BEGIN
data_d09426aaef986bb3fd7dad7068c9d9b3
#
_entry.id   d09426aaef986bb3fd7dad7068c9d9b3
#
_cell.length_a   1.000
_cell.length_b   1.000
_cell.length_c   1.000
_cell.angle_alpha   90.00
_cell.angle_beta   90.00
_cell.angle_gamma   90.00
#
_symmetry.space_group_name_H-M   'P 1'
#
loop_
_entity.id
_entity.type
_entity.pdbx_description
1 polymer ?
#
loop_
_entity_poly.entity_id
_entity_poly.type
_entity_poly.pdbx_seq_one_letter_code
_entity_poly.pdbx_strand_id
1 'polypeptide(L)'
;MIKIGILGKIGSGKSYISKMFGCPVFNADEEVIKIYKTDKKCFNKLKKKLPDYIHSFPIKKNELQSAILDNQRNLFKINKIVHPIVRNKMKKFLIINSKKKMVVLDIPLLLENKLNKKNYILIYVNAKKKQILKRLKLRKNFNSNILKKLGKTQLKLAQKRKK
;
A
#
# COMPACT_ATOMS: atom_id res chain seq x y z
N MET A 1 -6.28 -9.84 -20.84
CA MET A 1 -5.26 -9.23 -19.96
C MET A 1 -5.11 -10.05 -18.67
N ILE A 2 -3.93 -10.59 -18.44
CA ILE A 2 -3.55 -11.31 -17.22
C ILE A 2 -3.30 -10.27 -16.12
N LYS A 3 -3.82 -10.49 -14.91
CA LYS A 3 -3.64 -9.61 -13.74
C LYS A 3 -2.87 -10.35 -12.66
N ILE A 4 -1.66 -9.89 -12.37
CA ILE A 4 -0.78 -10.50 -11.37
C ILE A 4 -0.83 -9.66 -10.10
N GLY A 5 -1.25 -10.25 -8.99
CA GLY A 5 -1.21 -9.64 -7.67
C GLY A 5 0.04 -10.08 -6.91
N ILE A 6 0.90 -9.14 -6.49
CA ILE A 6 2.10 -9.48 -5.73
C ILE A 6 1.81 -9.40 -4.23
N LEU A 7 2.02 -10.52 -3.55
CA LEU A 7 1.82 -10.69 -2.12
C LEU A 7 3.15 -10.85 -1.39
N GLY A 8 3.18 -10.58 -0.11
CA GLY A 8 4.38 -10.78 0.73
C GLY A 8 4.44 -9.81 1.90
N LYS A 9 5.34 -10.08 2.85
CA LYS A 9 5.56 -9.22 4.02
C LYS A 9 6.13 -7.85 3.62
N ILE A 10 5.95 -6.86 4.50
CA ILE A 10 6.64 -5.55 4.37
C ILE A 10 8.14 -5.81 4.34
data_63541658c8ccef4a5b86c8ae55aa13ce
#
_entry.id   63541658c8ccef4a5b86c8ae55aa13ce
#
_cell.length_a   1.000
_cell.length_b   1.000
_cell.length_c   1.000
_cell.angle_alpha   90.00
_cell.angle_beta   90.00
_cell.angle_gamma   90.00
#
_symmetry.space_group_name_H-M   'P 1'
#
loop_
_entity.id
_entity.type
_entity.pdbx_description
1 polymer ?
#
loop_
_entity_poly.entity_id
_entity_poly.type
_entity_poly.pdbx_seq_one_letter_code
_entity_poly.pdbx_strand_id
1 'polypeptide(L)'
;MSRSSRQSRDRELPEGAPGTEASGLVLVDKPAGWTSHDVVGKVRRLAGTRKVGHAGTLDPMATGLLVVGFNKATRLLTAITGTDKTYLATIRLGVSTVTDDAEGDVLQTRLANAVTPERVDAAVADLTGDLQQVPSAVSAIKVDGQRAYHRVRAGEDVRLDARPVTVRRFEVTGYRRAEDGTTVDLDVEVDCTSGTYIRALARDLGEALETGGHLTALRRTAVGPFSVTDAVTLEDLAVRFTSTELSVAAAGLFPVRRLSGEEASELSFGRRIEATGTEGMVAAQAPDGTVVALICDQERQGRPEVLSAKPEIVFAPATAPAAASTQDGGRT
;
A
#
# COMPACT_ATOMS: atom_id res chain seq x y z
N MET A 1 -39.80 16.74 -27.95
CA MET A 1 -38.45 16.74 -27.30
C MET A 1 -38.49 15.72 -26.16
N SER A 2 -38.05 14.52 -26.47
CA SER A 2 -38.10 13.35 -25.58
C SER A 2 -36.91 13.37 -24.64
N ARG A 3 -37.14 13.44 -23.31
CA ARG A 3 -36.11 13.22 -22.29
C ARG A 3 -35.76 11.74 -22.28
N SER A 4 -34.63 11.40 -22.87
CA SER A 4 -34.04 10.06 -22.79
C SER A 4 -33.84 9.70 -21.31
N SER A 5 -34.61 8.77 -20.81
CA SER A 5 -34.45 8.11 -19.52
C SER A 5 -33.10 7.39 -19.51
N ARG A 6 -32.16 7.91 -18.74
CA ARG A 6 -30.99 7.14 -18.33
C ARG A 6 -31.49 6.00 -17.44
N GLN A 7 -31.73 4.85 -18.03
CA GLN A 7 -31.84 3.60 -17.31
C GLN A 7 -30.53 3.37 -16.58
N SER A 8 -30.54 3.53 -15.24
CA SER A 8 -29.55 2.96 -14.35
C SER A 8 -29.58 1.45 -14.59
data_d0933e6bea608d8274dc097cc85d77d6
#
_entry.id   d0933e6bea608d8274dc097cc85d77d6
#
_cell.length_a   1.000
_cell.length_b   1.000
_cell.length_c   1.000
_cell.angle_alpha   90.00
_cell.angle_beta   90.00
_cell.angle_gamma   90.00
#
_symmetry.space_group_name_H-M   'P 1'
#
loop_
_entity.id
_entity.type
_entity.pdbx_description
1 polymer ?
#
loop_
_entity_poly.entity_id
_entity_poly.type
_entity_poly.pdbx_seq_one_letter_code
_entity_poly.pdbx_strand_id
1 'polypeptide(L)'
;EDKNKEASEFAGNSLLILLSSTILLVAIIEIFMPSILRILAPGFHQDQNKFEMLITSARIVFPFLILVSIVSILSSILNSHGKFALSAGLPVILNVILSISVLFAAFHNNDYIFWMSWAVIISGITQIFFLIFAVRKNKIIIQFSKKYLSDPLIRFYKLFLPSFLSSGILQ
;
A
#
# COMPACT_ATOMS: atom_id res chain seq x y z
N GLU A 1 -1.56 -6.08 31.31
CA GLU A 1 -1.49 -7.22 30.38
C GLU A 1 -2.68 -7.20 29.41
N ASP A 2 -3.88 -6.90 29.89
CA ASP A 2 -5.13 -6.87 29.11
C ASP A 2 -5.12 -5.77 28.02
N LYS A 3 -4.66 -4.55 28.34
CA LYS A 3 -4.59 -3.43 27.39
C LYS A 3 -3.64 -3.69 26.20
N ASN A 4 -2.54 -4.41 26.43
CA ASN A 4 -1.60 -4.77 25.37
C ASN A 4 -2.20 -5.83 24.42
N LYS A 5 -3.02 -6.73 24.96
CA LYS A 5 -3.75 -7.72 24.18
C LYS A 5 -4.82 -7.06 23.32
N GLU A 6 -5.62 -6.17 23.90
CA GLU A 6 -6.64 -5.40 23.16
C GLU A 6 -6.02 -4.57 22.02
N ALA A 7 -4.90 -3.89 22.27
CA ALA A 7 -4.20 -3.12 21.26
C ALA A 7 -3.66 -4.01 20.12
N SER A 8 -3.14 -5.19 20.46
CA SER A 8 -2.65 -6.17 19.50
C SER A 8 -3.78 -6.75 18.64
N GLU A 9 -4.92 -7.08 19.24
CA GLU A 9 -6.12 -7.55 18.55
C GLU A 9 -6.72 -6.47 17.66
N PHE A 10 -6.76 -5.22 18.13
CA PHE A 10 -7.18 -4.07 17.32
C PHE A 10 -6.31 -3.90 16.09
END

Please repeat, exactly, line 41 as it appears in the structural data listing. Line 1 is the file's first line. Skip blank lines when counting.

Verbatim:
CA ILE A 4 -0.78 -10.50 -11.37